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Hence painted flowers the smiling gardens bless,
F EN TON,
THE brevity with which I am to write the ac
count of ELIJAH FENTON, is not the effect of indifference or negligence. I have sought intelligence among his relations in his native country, but have not obtained it.
He was born near Newcastle in Staffordshire, of an antient family *, whose estate was very considerable;
but * He was born at Shelton, near Newcastle, May 20, 1693 ; and was the youngest of eleven children of John Fenton, an attorney at law, and one of the coroners of the county of Stafford. His father died in 1694; and his grave, in the church-yard of Stoke upon Trent, is distinguished by the following elegant Latin inscription from the pen of his son :
H. S. E.
but he was the youngest of eleven children, and being therefore nécessarily destined to some lucrative employment was sent first to school, and afterwards to Cambridge *, but, with many other wise and virtuous men, who at that time of discord and debate consulted conscience, whether well or ill informed, more than interest, he doubted the legality of the government, and refusing to qualify himself for publick employment by the oaths required, left the university without a degree; but I never heard that the enthusiasm of opposition impelled him to separation from the Church.
By this perverseness of integrity he was driven out a commoner of Nature, excluded from the regular modes of profit and prosperity, and reduced to pick up a livelihood uncertain and fortuitous; but it must be remembered that he kept his name unsullied, and never suffered himself to be redụced, like too many of the same sect, to mean arts and dishonourable shifts. Whoever mentioned Fenton, mentioned him with honour.
necnon ingenii lepore
bonis artibus expoliti,
sibi suisque jucundus vixit.
omnious reliquit, salutis numa. 1694,
ætatis suæ 56. See Gent. Mag. 1791, vol LXI. p.703. N.
* He was entered of Jesus College, and took a Bachelor's degree in 1704: but it appears by the list of Cambridge graduates that he removed in 1726 to Trinity Hall. N.
The life that passes in penury must necessarily pass in obscurity. It is impossible to trace Fenton from year to year, or to discover what means he used for his support. He was awhile secretary to Charles earl of Orrery in Flanders, and tutor to his young son, who afterwards mentioned him with great esteem and tenderness. He was at one time assistant in the school of Mr. Bonwicke in Surrey; and at another kept a school for himself at Sevenoaks in Kent, which he brought into reputation ; but was persuaded to leave it (1710) by Mr. St. John, with promises of a more honourable employment.
His opinions, as he was a Nonjuror, seem not to have been remarkably rigid. He wrote with great zeal and affection the praises of queen Anne, and very willingly and liberally extolled the duke of Marlborough, when he was (1707) at the height of his glory.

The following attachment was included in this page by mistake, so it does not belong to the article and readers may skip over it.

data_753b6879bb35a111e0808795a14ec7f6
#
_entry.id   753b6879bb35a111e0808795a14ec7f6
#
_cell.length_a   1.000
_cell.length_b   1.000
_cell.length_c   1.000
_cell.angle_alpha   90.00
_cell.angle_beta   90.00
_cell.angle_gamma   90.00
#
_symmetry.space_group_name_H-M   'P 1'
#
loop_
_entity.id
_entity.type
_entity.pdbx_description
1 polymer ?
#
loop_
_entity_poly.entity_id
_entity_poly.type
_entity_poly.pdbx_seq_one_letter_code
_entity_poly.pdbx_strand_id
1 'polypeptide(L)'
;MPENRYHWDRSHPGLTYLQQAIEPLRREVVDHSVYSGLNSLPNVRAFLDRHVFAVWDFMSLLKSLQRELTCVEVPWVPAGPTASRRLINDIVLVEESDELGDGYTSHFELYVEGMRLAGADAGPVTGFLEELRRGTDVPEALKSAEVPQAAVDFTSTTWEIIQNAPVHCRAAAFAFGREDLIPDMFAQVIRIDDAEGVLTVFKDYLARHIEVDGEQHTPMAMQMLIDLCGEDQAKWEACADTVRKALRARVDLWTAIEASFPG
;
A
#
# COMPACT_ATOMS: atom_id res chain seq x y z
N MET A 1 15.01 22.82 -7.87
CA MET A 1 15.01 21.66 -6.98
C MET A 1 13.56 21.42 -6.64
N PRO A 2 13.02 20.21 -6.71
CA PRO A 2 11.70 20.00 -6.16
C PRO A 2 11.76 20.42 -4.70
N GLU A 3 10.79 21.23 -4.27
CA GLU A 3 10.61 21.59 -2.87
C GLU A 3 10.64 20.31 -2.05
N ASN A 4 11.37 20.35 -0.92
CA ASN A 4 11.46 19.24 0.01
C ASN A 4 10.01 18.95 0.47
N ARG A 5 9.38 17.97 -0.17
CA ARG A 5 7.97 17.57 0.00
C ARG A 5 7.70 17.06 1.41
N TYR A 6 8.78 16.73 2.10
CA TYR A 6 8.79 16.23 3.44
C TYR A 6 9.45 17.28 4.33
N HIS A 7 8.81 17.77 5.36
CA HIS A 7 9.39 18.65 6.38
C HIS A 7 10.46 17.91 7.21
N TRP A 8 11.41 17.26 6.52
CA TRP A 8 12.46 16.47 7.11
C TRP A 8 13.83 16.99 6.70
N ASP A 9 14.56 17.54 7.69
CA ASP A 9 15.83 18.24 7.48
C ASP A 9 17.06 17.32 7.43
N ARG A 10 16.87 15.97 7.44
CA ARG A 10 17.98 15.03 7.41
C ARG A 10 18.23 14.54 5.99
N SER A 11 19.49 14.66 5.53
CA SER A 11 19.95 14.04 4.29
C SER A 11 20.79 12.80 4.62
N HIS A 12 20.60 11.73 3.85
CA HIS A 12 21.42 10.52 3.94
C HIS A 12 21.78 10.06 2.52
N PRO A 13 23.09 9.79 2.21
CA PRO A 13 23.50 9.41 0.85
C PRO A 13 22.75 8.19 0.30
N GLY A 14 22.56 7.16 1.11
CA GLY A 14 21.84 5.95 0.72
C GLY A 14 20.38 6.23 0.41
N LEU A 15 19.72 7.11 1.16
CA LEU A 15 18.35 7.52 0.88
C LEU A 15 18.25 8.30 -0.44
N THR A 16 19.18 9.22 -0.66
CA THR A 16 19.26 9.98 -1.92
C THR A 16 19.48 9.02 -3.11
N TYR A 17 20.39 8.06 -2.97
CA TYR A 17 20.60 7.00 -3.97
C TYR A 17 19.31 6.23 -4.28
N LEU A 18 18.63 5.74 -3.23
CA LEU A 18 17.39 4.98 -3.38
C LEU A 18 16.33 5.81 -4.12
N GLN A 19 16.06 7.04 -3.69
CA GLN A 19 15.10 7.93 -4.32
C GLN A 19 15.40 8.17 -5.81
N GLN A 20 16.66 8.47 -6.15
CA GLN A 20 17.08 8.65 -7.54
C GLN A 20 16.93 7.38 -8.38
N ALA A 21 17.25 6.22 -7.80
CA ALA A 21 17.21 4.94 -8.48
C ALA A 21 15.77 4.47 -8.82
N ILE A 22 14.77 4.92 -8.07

He expressed still more attention to Marlborough and his family by an elegiack Pastoral on the marquis of Blandford, which could be prompted only by respect or kindness; for neither the duke nor dutchess desired the praise, or liked the cost of patronage.
The elegance of his poetry entitled him to the company of the wits of his time, and the amiableness of his manners made him loved wherever he was known. Of his friendship to Southern and Pope there are lasting monuments.
He published in 1707 a collection of poems.
By Pope he was once placed in a station that might have been of great advantage. Craggs, when he was advanced to be secretary of state (about 1720),
feeling his want of literature, desired Pope to procure him an instructor, by whose help he might supply the deficiencies of his education. Pope recommended Fenton, in whom Craggs found all that he was seeking. There was now a prospect of ease and plenty, for Fenton had merit, and Craggs had generosity : but the small-pox suddenly put an end to the pleasing expectation.
When Pope, after the great success of his Iliad, undertook the Odyssey, being, as it seems, weary of translating, he determined to engage auxiliaries. Twelve books he took to himself, and twelve he distributed between Broome and Fenton : the books allotted to Fenton were the first, the fourth, the nineteenth, and the twentieth. It is observable, that he did not take the eleventh, which he had before translated into blank verse; neither did Pope claim it, but committed it to Broome. How the two associates performed their parts is well known to the readers of poetry, who have never been able to distinguish their books from those of Pope.
In 1723 was performed his tragedy of Mariamne; to which Southern, at whose house it was written, is said to have contributed such hints as his theatrical experience supplied. When it was shewn to Cibber, it was rejected by him, with the additional insolence of advising Fenton to engage himself in some employment of honest labour, by which he might obtain that support which he could never hope from his poetry. The play was acted at the other theatre ; and the brutal petulance of Cibber was confuted, though, perhaps, not shamed, by general applause. Fenton's profits are said to have amounted to near a